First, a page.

SU alumnus Dan Quinn wins Super Bowl

2/25/14
BY JACOB TROXELL

News Editor

Seattle Seahawks defensive coordinator Dan Quinn helped lead his team to a 43-8 victory over the Denver Broncos in Super Bowl XLVIII earlier this month, and became the first ever Salisbury University alumnus to win a Super Bowl as a coach.

“It’s been a blast; I’ve been so fortunate,” Quinn said. “We have a real style about how we play and I love being part of that; we’re fast, we’re physical and the group we work with now always feels like we have something to prove.”

The Seahawks defense was ranked No.1 in points and yards per game in the National Football League this season. Some NFL analysts and writers have compared Quinn’s defense to some of the greatest of all time.

“Our whole philosophy is each game that we play is a championship opportunity, from the regular season’s first game, to the 16th and through the playoffs so we really don’t change the way we prepare for a game,” Quinn said. “We make sure we have just the right amount of information against the opponent but also want to play (our) style and not lose sight of that.”

The Seahawks shut down five-time MVP Peyton Manning and the highest rated statistical offense in NFL history to win Super Bowl XLVIII. Quinn played high school football for Morristown High School, about 30 minutes away from MetLife stadium in East Rutherford, New Jersey, where the Seahawks won the Super Bowl.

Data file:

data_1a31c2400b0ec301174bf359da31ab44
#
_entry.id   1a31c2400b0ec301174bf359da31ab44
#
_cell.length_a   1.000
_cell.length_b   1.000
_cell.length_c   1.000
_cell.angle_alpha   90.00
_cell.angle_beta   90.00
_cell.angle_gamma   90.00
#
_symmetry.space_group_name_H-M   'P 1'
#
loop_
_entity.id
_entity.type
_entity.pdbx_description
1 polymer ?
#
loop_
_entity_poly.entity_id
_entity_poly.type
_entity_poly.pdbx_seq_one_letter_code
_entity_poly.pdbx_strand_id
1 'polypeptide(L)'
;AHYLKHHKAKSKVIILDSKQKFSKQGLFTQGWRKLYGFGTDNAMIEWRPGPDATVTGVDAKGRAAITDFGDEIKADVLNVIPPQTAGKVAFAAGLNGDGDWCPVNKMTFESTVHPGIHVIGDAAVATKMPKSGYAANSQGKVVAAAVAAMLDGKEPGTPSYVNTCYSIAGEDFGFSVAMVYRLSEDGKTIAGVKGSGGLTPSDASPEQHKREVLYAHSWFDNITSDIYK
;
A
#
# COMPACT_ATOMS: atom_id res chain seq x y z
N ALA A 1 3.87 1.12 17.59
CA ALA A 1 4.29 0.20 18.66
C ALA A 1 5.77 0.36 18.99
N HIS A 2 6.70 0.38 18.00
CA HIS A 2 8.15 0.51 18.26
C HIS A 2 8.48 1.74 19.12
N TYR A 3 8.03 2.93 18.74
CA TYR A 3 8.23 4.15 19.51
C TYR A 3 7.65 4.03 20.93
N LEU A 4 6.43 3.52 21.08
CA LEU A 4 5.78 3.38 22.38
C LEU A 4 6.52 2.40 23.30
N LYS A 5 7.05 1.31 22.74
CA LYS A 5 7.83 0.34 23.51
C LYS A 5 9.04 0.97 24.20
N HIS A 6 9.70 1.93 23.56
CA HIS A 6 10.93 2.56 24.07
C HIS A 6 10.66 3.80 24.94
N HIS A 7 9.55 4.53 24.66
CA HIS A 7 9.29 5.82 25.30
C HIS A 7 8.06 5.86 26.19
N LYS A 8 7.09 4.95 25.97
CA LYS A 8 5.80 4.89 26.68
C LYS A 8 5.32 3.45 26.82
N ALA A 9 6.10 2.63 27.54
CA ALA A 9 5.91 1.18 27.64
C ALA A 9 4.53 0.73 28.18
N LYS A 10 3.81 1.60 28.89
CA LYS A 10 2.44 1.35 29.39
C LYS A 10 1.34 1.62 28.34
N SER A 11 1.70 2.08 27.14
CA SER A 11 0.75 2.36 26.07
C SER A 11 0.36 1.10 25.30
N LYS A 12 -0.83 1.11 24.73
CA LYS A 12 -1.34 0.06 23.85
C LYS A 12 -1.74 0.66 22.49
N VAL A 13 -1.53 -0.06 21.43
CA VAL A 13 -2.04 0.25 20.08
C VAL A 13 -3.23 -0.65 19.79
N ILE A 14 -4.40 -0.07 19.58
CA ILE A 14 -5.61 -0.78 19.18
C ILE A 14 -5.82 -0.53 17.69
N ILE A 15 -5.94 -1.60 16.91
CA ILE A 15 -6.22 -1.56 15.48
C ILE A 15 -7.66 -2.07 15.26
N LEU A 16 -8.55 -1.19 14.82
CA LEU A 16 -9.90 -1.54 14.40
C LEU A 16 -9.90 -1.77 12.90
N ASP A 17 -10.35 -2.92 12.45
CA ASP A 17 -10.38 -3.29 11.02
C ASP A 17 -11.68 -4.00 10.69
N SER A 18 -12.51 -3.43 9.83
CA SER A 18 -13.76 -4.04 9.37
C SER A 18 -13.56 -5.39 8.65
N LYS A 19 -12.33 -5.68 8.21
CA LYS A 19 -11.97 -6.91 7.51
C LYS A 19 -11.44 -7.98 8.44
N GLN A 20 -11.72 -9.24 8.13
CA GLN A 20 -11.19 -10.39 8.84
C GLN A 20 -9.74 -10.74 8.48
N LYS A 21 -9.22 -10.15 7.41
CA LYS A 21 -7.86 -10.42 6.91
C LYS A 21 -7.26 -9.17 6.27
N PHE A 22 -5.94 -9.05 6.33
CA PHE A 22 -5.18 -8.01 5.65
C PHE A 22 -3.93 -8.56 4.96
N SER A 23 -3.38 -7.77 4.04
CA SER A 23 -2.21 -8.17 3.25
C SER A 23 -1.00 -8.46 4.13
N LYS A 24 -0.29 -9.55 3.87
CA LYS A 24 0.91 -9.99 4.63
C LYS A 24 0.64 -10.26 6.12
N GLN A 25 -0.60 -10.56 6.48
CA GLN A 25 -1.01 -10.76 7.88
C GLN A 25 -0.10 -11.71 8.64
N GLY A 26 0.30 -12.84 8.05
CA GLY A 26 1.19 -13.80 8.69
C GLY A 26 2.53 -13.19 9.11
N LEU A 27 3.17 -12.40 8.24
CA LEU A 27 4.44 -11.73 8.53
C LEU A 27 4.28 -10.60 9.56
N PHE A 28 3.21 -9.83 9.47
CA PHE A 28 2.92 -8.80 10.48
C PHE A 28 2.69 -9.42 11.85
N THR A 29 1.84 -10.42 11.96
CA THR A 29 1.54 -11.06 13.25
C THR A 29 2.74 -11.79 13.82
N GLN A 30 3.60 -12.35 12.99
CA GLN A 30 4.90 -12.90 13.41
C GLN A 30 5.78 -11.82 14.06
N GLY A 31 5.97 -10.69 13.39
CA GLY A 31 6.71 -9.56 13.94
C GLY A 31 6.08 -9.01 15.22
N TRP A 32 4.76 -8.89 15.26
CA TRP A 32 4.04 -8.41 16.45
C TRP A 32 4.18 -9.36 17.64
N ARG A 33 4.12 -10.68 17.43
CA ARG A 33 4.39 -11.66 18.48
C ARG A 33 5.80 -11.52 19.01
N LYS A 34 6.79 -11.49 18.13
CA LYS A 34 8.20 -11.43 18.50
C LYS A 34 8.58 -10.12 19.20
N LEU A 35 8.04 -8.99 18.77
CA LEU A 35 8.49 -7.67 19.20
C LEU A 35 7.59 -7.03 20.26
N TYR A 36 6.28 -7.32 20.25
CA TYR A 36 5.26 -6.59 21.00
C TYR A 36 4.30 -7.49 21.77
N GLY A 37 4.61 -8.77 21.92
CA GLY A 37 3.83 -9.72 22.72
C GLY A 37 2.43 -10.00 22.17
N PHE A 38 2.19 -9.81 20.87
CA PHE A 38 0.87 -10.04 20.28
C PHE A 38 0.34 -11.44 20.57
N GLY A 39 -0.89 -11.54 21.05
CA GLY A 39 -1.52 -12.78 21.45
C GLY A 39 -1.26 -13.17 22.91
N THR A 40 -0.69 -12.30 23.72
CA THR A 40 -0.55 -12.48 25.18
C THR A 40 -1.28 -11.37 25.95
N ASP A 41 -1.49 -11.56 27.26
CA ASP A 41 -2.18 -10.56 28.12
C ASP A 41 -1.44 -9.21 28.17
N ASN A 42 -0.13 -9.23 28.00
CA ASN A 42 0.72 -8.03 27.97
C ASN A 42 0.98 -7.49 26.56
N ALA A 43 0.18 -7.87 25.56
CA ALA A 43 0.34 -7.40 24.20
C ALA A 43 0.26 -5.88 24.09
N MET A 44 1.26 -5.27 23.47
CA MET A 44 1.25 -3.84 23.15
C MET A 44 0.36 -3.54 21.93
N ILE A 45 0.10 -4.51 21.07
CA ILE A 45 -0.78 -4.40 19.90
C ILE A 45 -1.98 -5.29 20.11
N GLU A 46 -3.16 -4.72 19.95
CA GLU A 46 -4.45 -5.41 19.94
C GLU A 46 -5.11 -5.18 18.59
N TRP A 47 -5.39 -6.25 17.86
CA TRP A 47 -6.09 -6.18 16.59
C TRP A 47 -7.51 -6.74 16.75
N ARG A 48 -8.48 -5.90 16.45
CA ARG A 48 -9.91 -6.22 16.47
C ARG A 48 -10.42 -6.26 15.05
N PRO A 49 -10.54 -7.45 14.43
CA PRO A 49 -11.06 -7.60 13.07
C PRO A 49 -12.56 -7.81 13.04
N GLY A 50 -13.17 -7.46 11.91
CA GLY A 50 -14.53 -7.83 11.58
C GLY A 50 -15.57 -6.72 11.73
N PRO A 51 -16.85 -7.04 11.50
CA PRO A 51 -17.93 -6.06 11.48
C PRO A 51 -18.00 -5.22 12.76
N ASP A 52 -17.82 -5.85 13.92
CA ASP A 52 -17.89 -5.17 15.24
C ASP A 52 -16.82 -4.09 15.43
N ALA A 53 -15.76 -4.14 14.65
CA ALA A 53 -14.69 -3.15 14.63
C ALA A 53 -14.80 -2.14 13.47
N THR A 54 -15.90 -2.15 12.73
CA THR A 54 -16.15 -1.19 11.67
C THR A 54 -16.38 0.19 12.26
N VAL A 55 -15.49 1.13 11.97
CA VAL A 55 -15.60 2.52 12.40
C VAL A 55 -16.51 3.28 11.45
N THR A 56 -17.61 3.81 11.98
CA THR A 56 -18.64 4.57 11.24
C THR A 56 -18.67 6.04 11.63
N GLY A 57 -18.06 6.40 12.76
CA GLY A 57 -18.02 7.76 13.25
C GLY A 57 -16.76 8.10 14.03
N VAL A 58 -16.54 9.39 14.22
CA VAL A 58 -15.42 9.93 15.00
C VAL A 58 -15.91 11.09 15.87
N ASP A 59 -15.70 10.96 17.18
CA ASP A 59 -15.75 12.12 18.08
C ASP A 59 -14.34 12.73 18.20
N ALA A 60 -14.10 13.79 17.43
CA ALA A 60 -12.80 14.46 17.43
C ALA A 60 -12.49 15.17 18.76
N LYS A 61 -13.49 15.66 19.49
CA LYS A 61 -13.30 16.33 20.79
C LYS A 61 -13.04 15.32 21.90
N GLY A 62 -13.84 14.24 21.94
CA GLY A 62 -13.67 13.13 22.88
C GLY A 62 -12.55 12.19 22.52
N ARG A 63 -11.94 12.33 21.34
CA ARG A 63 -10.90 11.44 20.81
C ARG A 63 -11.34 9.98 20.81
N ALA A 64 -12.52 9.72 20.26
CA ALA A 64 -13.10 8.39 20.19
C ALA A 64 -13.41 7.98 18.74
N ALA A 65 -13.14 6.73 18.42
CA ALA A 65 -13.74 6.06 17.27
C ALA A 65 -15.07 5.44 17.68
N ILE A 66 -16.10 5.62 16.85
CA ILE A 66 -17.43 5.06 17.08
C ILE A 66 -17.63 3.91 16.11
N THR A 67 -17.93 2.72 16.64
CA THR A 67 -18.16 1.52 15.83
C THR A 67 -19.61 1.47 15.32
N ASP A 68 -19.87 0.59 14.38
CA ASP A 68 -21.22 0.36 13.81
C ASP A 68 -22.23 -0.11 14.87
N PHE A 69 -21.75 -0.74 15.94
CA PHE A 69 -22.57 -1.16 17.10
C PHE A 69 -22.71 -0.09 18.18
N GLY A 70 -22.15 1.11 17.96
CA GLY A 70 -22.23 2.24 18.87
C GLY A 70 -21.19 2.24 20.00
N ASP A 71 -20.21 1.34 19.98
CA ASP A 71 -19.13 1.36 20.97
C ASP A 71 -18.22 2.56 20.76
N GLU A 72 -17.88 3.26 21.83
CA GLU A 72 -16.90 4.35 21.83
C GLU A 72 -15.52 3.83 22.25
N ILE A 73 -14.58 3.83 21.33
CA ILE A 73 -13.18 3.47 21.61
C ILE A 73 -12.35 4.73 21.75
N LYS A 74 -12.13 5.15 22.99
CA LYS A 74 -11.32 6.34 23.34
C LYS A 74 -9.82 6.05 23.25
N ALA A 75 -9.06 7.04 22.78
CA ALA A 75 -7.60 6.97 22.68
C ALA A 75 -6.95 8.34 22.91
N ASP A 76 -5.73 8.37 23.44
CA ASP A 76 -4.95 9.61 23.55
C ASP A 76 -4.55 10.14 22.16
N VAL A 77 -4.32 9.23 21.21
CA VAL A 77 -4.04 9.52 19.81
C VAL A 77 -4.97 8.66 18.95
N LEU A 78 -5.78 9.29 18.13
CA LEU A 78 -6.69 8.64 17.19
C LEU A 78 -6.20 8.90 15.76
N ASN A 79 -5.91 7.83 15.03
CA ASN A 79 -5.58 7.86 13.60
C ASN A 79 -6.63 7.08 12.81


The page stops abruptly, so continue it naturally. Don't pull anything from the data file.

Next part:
Quinn played defensive line and track and field at SU for four years and graduated in the class of 1994. He also competed for a national championship in track and field his senior year and majored in elementary education. Quinn planned on returning home to coach high school football and track, but he said his time at SU made him want to coach college football.

Quinn said he not only paid attention to his SU football coach at the time, Joe Rotellini, but watched Jim Berkman coach the SU men’s lacrosse team and Ward Lambert coach the SU men’s basketball team in the early ‘90s.

   “I knew I wanted to be a coach so every coach that was there (at SU) I had my eye on, I saw how hard those guys played, so you knew that (their effort and style) came from the top,” Quinn said. “I had a lot of respect for Jim Berkman, here’s a guy who can totally handle his program.”

Berkman has been the Lacrosse coach at SU since 1989, and has won 10 division III national championships in his tenure.

“There is one quality of the successful people that I have been around, whether it’s players or coaches or whoever in their area of expertise that want to develop and take their career as far as they can, is to have grit,” Quinn said. “The common ingredients of grit (are) don’t let setbacks discourage you, keep overcoming, work uncommonly hard at it (and) stay committed.”

Quinn spoke of his defense and specifically his All-Pro defensive backs Richard Sherman, Kam Chancellor and Earl Thomas, when he said they have grit for the game and what sets them apart from others is their mental preparation.

“They have (grit) for when everybody doesn’t see, the way they practice, prepare, study, that grit carries over and the game is the byproduct of all that,” Quinn said.